The role of the CIO/CTO is undergoing a major shift. For many of my client organizations the CIO/CTO is at the heart of a digital transformation. One that is redefining how business gets done, for the companies involved and for their industries.
In my experience, the successful CIO/CTOs are those who successfully combine three critical elements:
- Functional Expertise – they understand technology, current and future
- Business Expertise – they get the external industry and have a perspective and understanding of their internal business ecosystem and other functions
- People Expertise – they are leaders who understand the importance of the people skills needed to lead a digital transformation.
Many leaders (not only CIO/CTOs) fall into the trap of focusing their time and attention on the first two elements, in the belief that being the smartest person in the room will be sufficient to drive through change. Unfortunately this is not the case and will likely undermine your ability to influence and lead change. Too often, the importance of the People Expertise – the people revolution required to effect change – is overlooked or given lip service. As a result companies, projects and careers flounder.
Great leaders pay attention
What separates the average from the great leaders, the successful from the unsuccessful companies, is the care and attention that has been given to the third element, developing people expertise. The world of work and your success is not a solo sport, you are dependent on others for your success. It therefore makes sense to be deliberate in how you develop the leadership capabilities of your team, and of yourself, not just for success today, but also for tomorrow.
You can have the shiniest new product (the “what”), but if you can’t get your team aligned to execute the plan (the “how”), you don’t have a sustainable business. It’s not enough to have an innovative product, or a leading edge service. To be successful, you also need to focus on your leadership and the people skills, the people dynamics and interpersonal skills that ensure internal employees are working together to deliver on the business plan or digital strategy that connect your external customers and stakeholders.
The people skills are the competencies that can take you and your team (the “who”) from good to great. They are often (mis) described as the ‘soft skills’ and include relationship management, interpersonal communication, emotional intelligence, conflict resolution, teamwork and collaboration.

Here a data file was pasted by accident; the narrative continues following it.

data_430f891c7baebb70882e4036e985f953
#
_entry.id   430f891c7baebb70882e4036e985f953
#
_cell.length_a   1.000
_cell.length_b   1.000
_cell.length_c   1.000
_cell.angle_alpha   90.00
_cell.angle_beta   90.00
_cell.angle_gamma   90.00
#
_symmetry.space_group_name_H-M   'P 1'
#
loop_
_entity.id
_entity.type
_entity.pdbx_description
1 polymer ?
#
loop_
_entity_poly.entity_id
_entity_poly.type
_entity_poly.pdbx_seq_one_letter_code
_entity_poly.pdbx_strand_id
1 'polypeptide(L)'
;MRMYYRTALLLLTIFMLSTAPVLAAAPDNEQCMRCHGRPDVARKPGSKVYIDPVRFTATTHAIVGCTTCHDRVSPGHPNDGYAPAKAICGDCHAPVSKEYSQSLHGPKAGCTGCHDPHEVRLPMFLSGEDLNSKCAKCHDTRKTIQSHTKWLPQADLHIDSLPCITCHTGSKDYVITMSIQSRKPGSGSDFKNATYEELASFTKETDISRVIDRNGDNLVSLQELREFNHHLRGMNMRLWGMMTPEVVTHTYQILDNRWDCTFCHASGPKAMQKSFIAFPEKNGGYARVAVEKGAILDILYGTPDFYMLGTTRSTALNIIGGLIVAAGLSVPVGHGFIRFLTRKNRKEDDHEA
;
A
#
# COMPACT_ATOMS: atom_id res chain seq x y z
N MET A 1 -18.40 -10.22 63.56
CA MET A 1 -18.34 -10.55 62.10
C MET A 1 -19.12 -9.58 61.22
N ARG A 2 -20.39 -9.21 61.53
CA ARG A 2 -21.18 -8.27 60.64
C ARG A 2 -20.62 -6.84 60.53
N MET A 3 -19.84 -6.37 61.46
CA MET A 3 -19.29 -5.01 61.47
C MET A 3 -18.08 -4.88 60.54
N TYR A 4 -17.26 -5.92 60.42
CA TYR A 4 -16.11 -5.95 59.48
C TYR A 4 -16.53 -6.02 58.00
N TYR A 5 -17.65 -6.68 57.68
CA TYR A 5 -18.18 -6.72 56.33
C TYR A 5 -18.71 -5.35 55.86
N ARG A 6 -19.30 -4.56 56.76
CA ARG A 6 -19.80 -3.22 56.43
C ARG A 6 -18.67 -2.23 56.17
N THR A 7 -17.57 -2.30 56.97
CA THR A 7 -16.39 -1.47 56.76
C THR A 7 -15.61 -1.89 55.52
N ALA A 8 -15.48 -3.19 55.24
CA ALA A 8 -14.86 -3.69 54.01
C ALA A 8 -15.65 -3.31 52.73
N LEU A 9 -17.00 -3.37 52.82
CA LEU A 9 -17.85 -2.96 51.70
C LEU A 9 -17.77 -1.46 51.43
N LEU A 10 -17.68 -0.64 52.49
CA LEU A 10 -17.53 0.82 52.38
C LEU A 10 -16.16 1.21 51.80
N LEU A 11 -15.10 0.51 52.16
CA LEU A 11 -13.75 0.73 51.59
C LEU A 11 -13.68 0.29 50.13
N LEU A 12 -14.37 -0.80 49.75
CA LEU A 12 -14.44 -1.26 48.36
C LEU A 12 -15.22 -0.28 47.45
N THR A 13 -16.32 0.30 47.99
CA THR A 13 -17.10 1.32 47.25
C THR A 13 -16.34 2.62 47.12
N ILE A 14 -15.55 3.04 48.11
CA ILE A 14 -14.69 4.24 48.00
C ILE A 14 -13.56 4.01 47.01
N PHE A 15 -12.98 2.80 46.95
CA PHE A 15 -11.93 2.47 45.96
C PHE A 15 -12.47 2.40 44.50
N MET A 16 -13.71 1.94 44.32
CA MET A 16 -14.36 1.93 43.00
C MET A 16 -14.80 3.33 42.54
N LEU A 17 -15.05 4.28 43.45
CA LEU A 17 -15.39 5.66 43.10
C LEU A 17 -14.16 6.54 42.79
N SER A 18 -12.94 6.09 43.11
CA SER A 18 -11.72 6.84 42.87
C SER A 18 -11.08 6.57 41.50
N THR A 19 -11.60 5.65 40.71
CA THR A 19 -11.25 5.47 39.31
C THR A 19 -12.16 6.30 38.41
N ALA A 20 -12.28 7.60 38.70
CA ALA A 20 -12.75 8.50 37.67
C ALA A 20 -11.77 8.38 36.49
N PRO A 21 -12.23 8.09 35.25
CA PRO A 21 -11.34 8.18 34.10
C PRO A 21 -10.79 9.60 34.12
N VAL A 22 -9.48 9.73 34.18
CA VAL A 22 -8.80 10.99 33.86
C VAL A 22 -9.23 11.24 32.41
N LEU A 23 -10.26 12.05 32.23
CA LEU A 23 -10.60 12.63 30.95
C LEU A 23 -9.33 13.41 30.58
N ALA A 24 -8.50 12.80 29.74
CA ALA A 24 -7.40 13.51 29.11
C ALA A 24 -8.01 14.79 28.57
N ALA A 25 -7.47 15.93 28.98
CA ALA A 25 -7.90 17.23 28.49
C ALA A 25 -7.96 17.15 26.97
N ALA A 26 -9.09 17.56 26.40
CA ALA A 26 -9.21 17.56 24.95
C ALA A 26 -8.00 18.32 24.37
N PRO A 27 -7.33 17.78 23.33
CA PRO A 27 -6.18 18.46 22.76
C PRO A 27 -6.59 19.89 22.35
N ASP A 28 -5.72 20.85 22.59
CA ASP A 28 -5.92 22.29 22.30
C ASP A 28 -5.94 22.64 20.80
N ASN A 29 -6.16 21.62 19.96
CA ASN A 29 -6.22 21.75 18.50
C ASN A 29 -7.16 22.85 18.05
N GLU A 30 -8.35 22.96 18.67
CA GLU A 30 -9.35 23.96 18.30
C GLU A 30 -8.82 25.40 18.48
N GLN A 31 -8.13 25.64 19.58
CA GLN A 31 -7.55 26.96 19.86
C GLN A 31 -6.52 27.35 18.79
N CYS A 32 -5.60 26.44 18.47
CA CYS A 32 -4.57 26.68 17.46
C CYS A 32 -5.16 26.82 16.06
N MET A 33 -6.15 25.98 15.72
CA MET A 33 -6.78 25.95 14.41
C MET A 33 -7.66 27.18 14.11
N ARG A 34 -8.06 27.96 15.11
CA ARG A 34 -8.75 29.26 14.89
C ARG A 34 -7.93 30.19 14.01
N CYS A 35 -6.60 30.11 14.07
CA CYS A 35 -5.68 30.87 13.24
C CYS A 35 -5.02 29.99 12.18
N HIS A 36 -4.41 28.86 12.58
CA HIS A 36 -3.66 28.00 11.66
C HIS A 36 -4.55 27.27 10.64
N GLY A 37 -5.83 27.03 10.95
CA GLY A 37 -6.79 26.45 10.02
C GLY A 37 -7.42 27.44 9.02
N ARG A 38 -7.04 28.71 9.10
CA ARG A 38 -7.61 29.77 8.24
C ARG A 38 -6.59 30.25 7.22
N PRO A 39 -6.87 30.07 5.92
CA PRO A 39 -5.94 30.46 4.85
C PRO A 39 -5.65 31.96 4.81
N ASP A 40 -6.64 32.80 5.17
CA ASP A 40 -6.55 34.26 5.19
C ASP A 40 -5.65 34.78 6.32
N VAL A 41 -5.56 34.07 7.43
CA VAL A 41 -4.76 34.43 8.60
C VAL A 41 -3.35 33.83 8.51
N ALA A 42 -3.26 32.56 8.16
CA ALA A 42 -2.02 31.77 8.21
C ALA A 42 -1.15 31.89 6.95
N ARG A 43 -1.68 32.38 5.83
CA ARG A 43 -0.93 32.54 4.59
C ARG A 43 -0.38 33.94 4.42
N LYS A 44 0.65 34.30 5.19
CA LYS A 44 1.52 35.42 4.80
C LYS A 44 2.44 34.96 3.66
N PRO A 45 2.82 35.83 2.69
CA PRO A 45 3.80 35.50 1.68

In my experience there is nothing “soft” about any of them, these are the fundamental skills that make or break companies, teams, and individual reputations every single day. It’s the ‘who’ and the ‘how’ that underpin every single business decision and transaction.
I recently worked with a senior technology team who were licking their wounds following the failed launch of a major new product line. The product had been in development for two years. It was (at least at conception) leading edge and predicated to transform the marketplace. However they had been beaten to the post by a competitor; blindsided by the fanfare of the competitor’s product launch while their project continued to flounder.
When we investigated the situation it was apparent that the business analysis was accurate, their product would have been an innovative step forward. The project didn’t fail because the idea wasn’t good enough. What had held them back was a lack of alignment within the project team as to what was being developed, the milestones and measures of success. Roles and responsibilities weren’t clear. Communication channels were confusing and as a result, warnings of impending disaster were not being shared, or heard. It was a lack of people expertise that had tripped this team up.
Sound familiar? The soft skills are what deliver the hard results. If you are setting clear rules of engagement around how results will be delivered, about how to work with you then stand by for the predictable disappointment of missed expectations.
The good news with this particular team is that we were able to work with them, to provide a common language and framework for high performance that transformed the leadership team and enabled them to redefine their product and project, relaunching their own solution and moving ahead of their competitior.
I’ve worked with more than 3,000 leaders, in 20 countries, on four continents and spanning industries. Being smart enough, having technology or functional expertise or wasn’t what held them back. What derailed careers was a failure to get to grips with the people bit of their business.
This is why I do what I do, and why the focus of this blog, Leadership Matters, will be on the WHO and HOW, the people bit of the digital revolution, because business is personal and leadership matters!